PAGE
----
3) WTO leadership race
Amid all this, WTO members will scramble to select a new leader to help revive the castrated arbiter of international trade. The organization is currently operating without a leader following the early departure of Roberto Azevedo on August 31 and the vacuum at the top could not have come at a worse time.
The WTO’s dispute settlement function is paralyzed, its negotiating arm is essentially frozen, and the organization is beginning to give way under the pressure of the US-China battle for trade supremacy.
Who will lead the WTO and help it avoid collapse ?: QuickTake
The complex and opaque deliberations of the WTO are led by a “troika” of trade ambassadors who hold “confessionals” with each of the 164 WTO members to select a consensus winner.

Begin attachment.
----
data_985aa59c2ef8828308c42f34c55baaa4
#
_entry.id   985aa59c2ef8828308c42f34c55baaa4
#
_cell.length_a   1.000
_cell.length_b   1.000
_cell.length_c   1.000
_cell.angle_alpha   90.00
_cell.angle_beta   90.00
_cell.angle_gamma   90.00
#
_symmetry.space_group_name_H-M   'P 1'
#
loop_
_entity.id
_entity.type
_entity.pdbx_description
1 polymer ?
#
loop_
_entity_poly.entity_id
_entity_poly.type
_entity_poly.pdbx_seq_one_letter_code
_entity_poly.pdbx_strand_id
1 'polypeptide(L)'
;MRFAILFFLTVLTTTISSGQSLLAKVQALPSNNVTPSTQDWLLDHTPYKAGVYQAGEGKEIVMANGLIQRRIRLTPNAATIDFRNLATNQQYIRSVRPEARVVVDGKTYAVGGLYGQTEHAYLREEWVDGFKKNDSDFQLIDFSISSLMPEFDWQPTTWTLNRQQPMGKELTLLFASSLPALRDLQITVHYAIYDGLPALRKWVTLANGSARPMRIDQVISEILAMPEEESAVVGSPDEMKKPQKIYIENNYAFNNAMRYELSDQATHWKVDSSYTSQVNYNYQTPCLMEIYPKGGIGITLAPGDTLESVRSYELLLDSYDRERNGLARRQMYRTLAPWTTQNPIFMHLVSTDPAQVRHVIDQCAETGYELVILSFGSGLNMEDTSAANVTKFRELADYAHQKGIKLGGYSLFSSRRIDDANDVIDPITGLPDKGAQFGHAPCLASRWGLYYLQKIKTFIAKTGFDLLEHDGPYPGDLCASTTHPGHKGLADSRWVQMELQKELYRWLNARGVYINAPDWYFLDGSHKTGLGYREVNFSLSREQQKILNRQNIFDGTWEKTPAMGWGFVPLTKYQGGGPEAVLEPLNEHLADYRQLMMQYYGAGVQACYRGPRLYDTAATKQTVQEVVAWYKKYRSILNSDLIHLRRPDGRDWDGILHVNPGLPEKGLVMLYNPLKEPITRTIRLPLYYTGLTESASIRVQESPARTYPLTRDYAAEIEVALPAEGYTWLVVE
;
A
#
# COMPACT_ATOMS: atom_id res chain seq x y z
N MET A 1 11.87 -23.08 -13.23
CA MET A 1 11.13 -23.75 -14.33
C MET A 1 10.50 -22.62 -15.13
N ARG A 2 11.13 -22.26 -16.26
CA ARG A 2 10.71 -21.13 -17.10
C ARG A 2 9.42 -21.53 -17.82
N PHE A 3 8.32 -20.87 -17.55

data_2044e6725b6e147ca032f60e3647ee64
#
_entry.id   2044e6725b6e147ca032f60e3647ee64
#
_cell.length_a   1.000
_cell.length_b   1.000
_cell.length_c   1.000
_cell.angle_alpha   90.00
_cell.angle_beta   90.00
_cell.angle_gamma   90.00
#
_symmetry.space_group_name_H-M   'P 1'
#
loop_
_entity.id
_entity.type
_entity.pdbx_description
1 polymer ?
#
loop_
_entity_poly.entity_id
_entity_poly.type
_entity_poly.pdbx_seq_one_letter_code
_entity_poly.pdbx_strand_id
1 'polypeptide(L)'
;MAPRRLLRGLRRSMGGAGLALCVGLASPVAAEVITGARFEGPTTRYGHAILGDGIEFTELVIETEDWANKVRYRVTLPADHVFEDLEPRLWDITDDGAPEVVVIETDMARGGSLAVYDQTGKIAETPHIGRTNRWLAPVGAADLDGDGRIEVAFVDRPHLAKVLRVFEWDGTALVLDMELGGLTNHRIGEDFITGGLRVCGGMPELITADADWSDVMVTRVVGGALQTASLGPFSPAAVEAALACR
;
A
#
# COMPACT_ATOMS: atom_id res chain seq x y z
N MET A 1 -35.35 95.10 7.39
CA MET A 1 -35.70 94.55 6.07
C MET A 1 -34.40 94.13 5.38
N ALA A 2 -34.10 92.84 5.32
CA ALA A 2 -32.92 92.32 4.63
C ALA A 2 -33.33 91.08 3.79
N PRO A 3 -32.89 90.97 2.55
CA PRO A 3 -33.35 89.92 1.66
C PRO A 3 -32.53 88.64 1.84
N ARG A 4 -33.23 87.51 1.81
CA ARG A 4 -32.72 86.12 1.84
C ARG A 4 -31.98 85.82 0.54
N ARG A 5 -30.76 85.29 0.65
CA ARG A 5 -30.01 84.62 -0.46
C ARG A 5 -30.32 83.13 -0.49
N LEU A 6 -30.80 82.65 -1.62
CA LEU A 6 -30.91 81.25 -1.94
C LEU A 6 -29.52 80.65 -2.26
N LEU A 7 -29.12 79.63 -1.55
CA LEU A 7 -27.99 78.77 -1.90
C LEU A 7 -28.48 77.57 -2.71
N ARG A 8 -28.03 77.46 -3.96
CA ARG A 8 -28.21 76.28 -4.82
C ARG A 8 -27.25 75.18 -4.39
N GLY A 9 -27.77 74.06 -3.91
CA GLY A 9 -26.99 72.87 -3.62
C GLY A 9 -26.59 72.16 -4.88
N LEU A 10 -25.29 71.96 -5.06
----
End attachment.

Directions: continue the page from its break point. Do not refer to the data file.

The race itself is fiercely competitive, punctuated with nationalist aspirations, and subject to political twists and turns. If WTO members are unable to choose a leader by consensus, a qualified majority vote could be taken as a last resort – something unprecedented in the organization’s 25-year history.
“The WTO is in a difficult situation and would benefit immensely from a reformer willing to push countries for change,” said Clete Willems, partner of Akin Gump and former head of the Trump administration.
4) fight against digital sales tax
US and EU policymakers are dozing off to a damaging trade dispute over foreign taxes on US tech companies like Facebook Inc (NASDAQ :). and Alphabet (NASDAQ 🙂 Inc., Google.